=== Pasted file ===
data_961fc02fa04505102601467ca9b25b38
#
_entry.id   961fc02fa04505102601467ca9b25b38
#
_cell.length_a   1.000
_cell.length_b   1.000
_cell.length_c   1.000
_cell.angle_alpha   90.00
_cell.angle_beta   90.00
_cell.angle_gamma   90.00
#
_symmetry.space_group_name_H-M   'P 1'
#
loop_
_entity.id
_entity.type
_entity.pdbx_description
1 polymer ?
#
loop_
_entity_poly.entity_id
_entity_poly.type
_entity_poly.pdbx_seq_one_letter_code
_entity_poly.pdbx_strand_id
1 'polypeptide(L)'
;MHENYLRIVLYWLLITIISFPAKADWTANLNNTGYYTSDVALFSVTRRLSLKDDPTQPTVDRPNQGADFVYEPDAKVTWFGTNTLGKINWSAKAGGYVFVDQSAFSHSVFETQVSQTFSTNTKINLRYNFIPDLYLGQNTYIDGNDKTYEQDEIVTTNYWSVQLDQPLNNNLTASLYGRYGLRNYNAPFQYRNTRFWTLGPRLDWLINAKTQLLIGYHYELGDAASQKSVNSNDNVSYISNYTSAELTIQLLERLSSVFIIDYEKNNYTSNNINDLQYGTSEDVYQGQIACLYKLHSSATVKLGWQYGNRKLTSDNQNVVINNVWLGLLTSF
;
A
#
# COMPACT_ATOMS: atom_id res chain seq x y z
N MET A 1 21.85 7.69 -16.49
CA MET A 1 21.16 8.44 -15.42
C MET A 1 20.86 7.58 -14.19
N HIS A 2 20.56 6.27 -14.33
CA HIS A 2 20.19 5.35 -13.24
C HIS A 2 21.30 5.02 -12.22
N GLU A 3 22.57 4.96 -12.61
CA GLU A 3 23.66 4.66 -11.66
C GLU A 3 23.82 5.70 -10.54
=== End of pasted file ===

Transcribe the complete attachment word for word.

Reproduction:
data_961fc02fa04505102601467ca9b25b38
#
_entry.id   961fc02fa04505102601467ca9b25b38
#
_cell.length_a   1.000
_cell.length_b   1.000
_cell.length_c   1.000
_cell.angle_alpha   90.00
_cell.angle_beta   90.00
_cell.angle_gamma   90.00
#
_symmetry.space_group_name_H-M   'P 1'
#
loop_
_entity.id
_entity.type
_entity.pdbx_description
1 polymer ?
#
loop_
_entity_poly.entity_id
_entity_poly.type
_entity_poly.pdbx_seq_one_letter_code
_entity_poly.pdbx_strand_id
1 'polypeptide(L)'
;MHENYLRIVLYWLLITIISFPAKADWTANLNNTGYYTSDVALFSVTRRLSLKDDPTQPTVDRPNQGADFVYEPDAKVTWFGTNTLGKINWSAKAGGYVFVDQSAFSHSVFETQVSQTFSTNTKINLRYNFIPDLYLGQNTYIDGNDKTYEQDEIVTTNYWSVQLDQPLNNNLTASLYGRYGLRNYNAPFQYRNTRFWTLGPRLDWLINAKTQLLIGYHYELGDAASQKSVNSNDNVSYISNYTSAELTIQLLERLSSVFIIDYEKNNYTSNNINDLQYGTSEDVYQGQIACLYKLHSSATVKLGWQYGNRKLTSDNQNVVINNVWLGLLTSF
;
A
#
# COMPACT_ATOMS: atom_id res chain seq x y z
N MET A 1 21.85 7.69 -16.49
CA MET A 1 21.16 8.44 -15.42
C MET A 1 20.86 7.58 -14.19
N HIS A 2 20.56 6.27 -14.33
CA HIS A 2 20.19 5.35 -13.24
C HIS A 2 21.30 5.02 -12.22
N GLU A 3 22.57 4.96 -12.61
CA GLU A 3 23.66 4.66 -11.66
C GLU A 3 23.82 5.70 -10.54